From copycats to inspiration: Iloilo City’s sustainability journey

By Ces Oreña-Drilon

Iloilo City, already establishing itself as a prime example of a green city, continues to push forward.

The Iloilo City Capitol as viewed from across the Iloilo River lined with a 9-kilometer esplanade where many restaurants and business establishments have mushroomed.

Emulating its success, similar linear parks and esplanades have been popping up across the country, just like Iloilo’s which stretches for about 9 kilometers, crafted by landscape architect and environmental planner Paulo Alcazaren, sparking a sense of pride among the Ilonggos.

Last week, Mayor Jerry Treñas, along with Iloilo City’s Architect’s Office, organized a stakeholder’s forum titled “Towards a Greener Footprint for Iloilo City.” Iloilo takes pride in being one of the first cities to have a city architect, marking a significant milestone in its journey towards sustainability leadership.

Iloilo City Mayor Jerry Treñas addresses stakeholder forum held at SM City Iloilo, “We have three primary eco forests in the city, we reuse rain water in the Molo Plaza and we have bidded out solar panels for the roof of the city hall. I assure you we will have a greener future!”

During her keynote address, Environment and Natural Resources Secretary Toni Yulo Loyzaga praised Iloilo City, hailing it as “the most modern version of a beautiful coastal garden city.” She commended the city’s internationally renowned esplanade and other well-invested features, while also highlighting the preservation of its built heritage, which showcases the elegance of its culture.

DENR Secretary Toni Loyzaga gives advice to young architects, “Understand the city as a system of systems, make use of vernacular architecture and understand architecture and urban design of informal settlers which reflect the principles of architecture at its most basic.”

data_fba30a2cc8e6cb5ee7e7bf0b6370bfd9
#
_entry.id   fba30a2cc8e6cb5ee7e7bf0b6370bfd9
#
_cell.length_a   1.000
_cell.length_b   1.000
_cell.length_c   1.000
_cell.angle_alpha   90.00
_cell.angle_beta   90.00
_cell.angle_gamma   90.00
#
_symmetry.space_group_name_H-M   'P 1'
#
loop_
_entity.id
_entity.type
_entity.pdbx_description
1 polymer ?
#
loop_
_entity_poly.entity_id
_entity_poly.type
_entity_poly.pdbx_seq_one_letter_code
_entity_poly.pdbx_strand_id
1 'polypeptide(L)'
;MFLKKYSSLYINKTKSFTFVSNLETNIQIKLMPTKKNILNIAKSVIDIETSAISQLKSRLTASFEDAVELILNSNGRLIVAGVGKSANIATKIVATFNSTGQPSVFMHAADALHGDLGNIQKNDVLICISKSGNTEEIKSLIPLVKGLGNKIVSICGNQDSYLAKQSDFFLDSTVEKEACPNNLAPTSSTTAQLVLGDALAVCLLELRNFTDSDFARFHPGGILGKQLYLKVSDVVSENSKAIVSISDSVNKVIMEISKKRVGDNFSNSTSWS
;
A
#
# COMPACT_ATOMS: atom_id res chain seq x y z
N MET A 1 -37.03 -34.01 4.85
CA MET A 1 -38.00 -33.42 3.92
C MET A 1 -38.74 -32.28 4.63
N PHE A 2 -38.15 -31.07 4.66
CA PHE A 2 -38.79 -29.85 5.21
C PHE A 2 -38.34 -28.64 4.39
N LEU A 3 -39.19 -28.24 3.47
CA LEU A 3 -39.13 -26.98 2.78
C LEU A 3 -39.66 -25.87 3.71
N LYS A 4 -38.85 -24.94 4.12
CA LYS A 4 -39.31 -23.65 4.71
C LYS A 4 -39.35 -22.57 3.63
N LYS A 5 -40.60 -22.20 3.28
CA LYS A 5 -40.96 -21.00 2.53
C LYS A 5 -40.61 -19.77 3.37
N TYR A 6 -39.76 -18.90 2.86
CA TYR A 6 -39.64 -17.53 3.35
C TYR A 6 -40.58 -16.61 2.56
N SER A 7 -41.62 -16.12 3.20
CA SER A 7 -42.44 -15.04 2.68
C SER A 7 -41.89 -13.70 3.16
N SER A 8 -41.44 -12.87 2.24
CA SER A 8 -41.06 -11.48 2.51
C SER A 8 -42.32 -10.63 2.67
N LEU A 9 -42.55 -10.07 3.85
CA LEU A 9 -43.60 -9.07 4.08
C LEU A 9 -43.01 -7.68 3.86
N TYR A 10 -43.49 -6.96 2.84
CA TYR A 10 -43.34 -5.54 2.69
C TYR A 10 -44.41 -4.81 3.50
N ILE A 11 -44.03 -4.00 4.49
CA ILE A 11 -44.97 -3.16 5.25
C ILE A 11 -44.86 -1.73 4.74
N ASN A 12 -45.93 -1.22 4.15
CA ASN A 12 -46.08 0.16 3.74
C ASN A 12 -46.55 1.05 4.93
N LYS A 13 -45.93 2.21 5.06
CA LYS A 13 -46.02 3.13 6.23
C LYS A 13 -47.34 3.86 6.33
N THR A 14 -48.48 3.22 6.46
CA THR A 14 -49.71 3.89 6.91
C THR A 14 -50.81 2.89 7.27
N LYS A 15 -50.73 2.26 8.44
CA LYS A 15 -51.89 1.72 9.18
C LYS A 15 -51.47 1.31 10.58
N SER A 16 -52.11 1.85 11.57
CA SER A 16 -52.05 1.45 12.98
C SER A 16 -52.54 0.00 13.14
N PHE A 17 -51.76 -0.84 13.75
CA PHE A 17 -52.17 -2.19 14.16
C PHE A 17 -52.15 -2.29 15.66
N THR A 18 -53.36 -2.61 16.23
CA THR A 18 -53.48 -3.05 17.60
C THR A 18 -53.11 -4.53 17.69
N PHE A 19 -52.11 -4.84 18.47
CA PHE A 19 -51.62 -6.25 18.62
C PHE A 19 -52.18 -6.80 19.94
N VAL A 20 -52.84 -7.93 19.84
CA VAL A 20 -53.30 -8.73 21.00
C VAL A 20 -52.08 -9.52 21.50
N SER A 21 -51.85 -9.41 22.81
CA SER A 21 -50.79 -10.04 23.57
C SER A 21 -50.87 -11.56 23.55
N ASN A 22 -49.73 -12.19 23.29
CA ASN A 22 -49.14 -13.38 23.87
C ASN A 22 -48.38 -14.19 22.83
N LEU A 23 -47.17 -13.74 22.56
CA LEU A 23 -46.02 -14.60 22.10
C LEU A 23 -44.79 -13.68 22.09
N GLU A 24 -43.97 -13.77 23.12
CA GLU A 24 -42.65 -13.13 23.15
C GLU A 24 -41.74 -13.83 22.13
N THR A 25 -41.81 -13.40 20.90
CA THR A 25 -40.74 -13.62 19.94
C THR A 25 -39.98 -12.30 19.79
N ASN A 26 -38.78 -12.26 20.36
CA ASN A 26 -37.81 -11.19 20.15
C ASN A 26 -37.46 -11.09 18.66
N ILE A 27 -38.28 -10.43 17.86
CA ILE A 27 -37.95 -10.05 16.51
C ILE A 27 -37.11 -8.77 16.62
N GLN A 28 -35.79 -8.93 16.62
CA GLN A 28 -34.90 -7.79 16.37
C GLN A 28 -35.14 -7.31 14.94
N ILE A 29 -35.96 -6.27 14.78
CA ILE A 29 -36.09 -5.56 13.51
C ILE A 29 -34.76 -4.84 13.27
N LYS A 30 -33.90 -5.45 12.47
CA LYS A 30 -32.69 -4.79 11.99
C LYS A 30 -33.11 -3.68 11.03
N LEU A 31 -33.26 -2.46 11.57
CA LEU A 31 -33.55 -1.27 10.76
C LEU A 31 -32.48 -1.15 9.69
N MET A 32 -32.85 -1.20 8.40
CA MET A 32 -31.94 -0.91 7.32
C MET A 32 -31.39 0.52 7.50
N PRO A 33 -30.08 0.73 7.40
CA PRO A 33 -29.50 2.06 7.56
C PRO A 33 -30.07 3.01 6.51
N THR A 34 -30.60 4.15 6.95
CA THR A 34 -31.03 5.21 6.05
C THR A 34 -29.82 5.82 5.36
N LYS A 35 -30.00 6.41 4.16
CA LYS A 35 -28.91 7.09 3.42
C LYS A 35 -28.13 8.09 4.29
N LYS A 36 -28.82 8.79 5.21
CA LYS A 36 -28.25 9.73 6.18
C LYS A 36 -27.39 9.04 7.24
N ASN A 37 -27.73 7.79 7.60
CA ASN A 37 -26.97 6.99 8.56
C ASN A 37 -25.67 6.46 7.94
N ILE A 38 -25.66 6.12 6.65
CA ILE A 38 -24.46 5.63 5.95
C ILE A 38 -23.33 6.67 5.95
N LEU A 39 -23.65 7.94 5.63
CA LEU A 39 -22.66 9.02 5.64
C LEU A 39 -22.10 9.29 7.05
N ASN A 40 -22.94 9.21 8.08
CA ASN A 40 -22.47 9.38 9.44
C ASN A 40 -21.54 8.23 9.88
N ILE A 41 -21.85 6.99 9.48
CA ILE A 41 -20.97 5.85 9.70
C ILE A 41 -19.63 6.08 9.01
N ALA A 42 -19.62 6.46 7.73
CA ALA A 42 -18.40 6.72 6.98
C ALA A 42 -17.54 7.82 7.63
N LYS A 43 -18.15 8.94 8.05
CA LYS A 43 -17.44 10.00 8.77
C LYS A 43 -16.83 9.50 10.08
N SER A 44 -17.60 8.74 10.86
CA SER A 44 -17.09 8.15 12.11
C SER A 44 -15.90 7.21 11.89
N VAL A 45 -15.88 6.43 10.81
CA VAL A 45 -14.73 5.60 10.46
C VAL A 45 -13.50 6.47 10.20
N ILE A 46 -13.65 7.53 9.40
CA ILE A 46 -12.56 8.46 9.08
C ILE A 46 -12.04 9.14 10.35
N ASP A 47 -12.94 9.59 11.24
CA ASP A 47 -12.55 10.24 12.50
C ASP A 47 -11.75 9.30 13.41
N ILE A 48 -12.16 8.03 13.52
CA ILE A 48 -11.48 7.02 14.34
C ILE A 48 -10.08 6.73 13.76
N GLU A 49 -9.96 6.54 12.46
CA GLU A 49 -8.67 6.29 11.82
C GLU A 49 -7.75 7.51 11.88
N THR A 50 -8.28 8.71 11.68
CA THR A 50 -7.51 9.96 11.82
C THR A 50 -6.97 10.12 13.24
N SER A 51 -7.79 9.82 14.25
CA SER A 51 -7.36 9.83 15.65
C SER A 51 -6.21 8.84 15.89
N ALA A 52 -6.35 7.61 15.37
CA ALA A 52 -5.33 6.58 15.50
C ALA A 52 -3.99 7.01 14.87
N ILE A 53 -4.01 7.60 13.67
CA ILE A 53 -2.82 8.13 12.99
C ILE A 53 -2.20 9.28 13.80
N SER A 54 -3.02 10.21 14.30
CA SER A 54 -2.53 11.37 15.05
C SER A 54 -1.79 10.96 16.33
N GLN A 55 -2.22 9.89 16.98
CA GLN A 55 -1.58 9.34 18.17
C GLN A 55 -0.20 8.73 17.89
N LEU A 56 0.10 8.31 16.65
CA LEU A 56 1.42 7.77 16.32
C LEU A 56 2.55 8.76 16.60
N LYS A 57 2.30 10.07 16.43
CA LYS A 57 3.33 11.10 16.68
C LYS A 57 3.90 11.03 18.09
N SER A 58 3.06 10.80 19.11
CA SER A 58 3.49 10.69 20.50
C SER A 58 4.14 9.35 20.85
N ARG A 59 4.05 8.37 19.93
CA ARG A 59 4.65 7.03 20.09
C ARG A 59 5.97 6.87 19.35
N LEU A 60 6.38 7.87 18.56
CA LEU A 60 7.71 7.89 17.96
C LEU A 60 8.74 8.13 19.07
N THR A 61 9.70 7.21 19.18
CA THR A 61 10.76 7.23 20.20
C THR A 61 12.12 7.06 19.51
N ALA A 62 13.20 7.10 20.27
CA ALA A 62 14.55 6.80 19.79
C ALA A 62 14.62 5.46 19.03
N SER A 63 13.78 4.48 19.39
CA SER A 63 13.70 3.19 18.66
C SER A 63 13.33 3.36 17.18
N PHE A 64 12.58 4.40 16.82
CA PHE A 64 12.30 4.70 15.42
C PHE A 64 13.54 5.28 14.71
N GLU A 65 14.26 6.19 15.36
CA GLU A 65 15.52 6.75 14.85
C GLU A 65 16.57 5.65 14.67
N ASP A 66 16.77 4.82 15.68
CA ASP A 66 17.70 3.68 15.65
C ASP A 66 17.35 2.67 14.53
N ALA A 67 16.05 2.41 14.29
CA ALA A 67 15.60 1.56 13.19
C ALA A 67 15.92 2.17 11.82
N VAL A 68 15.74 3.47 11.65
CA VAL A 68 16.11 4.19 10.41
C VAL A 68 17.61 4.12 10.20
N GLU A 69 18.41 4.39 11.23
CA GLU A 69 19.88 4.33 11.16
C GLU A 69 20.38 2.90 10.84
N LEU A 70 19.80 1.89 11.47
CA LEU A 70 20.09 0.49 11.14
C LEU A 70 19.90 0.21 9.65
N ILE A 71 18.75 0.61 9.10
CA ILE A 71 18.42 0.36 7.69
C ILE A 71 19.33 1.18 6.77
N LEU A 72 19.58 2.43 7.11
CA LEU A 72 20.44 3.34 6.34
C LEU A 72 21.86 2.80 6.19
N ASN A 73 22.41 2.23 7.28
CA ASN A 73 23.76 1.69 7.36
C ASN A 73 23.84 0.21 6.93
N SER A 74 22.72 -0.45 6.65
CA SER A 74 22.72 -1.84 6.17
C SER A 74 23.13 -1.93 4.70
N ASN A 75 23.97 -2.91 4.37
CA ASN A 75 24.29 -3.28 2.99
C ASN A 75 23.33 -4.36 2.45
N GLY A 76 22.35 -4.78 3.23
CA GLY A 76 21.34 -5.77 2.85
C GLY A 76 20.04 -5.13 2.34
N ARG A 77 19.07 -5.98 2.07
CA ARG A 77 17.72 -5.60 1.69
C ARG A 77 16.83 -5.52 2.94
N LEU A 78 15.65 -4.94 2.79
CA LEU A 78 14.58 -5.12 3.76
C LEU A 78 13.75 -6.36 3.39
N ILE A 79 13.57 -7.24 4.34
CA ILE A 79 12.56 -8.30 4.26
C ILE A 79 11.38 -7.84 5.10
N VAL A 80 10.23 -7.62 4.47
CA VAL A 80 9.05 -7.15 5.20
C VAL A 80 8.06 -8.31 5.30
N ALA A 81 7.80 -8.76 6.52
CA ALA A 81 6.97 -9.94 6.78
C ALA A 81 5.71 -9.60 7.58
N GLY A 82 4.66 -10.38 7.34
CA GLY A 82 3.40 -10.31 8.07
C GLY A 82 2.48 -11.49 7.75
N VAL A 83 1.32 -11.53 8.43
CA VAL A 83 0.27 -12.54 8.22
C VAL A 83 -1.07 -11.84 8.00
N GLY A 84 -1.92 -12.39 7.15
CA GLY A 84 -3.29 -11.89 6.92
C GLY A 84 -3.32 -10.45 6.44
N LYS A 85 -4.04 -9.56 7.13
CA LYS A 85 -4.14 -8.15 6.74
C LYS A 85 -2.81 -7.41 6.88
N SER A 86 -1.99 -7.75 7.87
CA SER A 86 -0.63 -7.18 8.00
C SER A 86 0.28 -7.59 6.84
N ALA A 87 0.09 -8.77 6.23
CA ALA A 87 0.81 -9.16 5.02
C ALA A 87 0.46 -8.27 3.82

Loyzaga acknowledged that there is still much to be done, likening cities to living organisms with a “specific metabolism fueled by the use of natural and manmade resources and human talent.”

In presenting her 13-point agenda for Iloilo City’s green program, Loyzaga announced that on August 4, the DENR will launch the nationwide implementation of the Extended Producer’s Law. This law mandates enterprises to take responsibility for collecting all the plastic packaging they use in any form and managing the solid waste they generate.

Loyzaga emphasized that a greener footprint strengthens the city’s resilience against climate change. She offered a set of recommendations, which can also be applicable to other cities across the country – given that the Philippines is an urban nation with 54% of its population residing in urban barangays.

The following are some of her key proposals:

  • Conduct a comprehensive greenhouse gas inventory to determine the contributions of various sectors to the city’s emissions and set targets for reducing emissions.
  • Develop a strategy for emissions reduction, ensuring accountability for each sector involved.
  • Create an inventory of green and blue assets, with a focus on “blue-ing” Iloilo by recognizing the carbon-sequestration capabilities of mangroves and wetlands, which exceed those of mature tropical forests by tenfold.
  • Implement sustainable building practices, aiming to achieve more with fewer resources.
  • Embrace and revive vernacular architecture, including the use of capiz, aljibe or cisterns, and ventanillas.
  • Conduct a metro-wide biodiversity inventory, enabling the application of nature-based solutions to address flooding in vulnerable areas, such as crop lands and fish ponds.
  • Adopt a resilience strategy grounded in scientific knowledge and expertise.
  • Foster a circular economy to promote sustainable resource use and minimize waste generation.
  • Implement integrated water resource management practices to ensure efficient and sustainable water use.
  • Transition to renewable energy sources to reduce reliance on fossil fuels.
  • Strive for self-sufficiency as a city, promoting local production and resource utilization.